By Brandi Makuski
A Stevens Point woman says she’s being singled out in her neighborhood after receiving an ordinance violation notice from the city.
Steph Jones, 38, said the city notified her of several violations at her 908 Second St. property involving “safety and sanitary” issues on May 3. Lack of weather-proofing to her home, a buckling front porch, peeling paint and accumulation of items in her yard were among some of the offenses.
According to city documents, Jones has until July 1 to bring her property up to code.
Jones said she’s been singled out partly because of her unconventional lifestyle as an artist. Her home doubles as the work space, she said, for Second Space Art Place and Studios. She utilizes her front porch and yard as a place to create, and showcase, some of her sculpture art, but also noted the building inspector took photos of her property just after the 90 FM Trivia contest in mid-April, during which she said some of the recyclables and other items in her yard had accumulated due to having guests at her home.
“There was a whole list of things noted, down to even a two-inch rip in my screen porch screen,” Jones said by phone on Friday. “[The building inspector] also told me it’s inappropriate to have public art on a private residence; she told me the college had a sculpture yard just up the street, and she said if I asked them, I could do my work there — she was unaware it was a city-owned sculpture park.”
The building inspector to whom Jones was referring is Ximena Christianson, who was hired earlier this year. City records indicate Christianson underwent some building inspector training in February and May.
Jones said she already has three pieces in the Stevens Point Sculpture Park, and has created artistic benches for the downtown. She is scheduled to teach a workshop at this year’s Energy Fair in Custer.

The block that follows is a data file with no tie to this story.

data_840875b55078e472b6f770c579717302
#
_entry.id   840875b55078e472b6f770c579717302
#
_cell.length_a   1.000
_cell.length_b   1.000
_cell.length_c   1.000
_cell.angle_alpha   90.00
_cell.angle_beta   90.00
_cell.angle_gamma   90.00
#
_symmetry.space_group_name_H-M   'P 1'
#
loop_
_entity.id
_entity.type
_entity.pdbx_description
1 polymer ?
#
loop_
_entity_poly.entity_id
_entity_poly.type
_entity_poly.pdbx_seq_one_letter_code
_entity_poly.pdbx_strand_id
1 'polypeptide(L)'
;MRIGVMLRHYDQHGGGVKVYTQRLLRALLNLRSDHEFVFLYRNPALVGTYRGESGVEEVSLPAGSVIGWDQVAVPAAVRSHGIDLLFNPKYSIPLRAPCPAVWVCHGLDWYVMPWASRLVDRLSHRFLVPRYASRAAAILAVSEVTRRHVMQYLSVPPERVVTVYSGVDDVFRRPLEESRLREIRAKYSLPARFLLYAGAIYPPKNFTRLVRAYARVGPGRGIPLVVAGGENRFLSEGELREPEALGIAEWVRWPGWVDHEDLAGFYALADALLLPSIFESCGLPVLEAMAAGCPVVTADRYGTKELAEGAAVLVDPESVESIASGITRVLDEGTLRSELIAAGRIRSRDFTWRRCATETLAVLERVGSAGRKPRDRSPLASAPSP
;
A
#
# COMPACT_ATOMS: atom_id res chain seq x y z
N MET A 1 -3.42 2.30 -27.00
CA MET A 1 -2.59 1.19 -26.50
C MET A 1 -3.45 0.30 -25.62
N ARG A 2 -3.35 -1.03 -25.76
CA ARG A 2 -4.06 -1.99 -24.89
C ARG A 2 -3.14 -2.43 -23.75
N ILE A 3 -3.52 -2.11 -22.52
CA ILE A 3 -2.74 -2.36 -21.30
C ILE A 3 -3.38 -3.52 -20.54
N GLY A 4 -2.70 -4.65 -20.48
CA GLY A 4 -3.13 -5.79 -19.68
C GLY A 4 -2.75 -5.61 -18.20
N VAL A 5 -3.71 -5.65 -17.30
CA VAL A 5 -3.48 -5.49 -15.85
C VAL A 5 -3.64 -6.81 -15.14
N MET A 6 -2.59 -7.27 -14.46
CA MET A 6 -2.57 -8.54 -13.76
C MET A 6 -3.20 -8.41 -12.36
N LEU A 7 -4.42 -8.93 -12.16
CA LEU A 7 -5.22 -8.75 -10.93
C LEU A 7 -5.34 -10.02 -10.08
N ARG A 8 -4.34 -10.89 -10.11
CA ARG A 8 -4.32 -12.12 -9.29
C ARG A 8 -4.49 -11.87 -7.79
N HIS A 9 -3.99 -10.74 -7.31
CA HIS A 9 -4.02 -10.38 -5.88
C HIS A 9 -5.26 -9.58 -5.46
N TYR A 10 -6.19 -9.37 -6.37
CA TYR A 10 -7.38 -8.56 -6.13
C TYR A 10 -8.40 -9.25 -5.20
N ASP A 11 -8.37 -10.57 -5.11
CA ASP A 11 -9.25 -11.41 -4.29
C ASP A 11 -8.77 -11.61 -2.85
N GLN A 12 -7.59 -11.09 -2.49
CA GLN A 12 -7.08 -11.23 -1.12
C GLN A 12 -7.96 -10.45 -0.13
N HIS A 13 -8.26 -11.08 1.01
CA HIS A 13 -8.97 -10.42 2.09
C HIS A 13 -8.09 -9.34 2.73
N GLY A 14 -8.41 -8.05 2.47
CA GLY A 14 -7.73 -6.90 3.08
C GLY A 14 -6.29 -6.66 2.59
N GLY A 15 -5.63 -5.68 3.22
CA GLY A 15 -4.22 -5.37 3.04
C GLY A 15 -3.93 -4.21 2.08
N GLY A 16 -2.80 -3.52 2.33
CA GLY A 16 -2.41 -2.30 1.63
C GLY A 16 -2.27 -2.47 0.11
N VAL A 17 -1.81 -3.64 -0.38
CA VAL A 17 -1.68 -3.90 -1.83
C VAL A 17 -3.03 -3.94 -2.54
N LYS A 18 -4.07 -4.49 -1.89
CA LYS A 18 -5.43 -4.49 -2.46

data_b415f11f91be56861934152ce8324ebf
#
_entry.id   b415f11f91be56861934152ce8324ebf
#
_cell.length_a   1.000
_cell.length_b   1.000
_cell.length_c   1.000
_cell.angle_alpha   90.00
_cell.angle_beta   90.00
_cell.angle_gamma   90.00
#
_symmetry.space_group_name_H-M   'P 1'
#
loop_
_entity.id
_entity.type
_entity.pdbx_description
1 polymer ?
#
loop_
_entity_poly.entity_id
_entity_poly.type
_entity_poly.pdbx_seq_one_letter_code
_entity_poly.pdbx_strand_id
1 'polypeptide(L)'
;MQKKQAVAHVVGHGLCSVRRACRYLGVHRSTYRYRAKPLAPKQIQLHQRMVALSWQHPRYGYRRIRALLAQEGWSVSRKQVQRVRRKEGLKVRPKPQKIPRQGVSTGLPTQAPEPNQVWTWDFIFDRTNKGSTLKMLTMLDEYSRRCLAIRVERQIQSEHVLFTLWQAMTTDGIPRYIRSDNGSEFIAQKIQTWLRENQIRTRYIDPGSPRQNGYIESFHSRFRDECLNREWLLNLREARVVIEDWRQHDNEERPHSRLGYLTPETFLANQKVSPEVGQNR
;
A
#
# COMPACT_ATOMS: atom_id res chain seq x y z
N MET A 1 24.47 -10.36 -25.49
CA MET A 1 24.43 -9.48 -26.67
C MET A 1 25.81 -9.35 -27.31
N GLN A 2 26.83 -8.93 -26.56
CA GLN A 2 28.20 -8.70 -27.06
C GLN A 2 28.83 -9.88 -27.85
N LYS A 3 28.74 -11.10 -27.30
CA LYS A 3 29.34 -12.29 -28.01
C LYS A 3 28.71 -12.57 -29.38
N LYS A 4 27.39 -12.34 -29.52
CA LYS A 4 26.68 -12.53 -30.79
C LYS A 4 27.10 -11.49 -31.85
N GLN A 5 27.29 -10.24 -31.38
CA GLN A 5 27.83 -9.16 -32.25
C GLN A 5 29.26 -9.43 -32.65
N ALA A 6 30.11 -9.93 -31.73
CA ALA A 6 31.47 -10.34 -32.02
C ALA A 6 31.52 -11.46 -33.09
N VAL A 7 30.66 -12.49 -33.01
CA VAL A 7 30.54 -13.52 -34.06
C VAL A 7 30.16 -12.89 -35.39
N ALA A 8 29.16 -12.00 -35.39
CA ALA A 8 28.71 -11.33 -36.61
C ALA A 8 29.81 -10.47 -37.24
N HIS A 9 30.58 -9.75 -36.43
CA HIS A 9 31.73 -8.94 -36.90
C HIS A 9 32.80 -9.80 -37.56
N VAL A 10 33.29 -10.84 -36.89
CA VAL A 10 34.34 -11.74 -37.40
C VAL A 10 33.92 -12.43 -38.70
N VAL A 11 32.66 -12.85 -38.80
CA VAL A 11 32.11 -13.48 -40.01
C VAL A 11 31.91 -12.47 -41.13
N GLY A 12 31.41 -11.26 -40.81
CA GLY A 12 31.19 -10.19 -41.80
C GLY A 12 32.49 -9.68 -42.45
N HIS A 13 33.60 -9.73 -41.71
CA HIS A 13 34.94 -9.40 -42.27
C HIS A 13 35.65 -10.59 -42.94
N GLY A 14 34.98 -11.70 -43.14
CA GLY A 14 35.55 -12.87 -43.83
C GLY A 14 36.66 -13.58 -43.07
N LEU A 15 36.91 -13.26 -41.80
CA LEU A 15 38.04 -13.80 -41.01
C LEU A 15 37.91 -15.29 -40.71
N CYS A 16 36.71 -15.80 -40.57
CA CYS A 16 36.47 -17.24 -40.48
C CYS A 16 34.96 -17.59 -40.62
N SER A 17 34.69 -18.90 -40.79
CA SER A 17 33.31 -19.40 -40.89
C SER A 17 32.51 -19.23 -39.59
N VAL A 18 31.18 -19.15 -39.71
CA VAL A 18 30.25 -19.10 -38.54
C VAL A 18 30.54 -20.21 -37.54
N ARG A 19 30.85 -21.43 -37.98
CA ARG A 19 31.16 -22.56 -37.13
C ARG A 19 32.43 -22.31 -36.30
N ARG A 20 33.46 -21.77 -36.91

Jones said she began installing art in her yard shortly after buying the house in 2005, some of which is visible from the roadway in front of her home, which includes a decorative arch on her front walk.
Some of Jones’ art includes the natural surroundings in her yard, she said, which is home to what she calls “an extensive garden” with 85 varieties of wildflowers, along with lots of space for birds to nest — something she said Christianson chided her on.
“She told me if I wanted to be surrounded by nature I should live in the country,” Jones said. “She actually said that — I couldn’t make that up. She also said gardens were hard work, kind of alluding to not wanting me to have it.”
The city noted Jones’ property contained “Vegetative material that may provide harborage for rodents or insects: The piles of yard waste (one at the south part of the yard, one at the east on Second st. [sic] and one to the left of the rear entrance) must be removed.”
Jones said the yard waste was being utilized for her garden, but added, “I just hadn’t gotten my soil yet”.
One of Jones’ trees was also included in the ordinance violation report. A tree in her front yard, which is felled and decaying, according to city documents, has potential to attract carpenter ants and rodents. The tree in question is visible from the road and according to Jones, is home to at least one bird nest.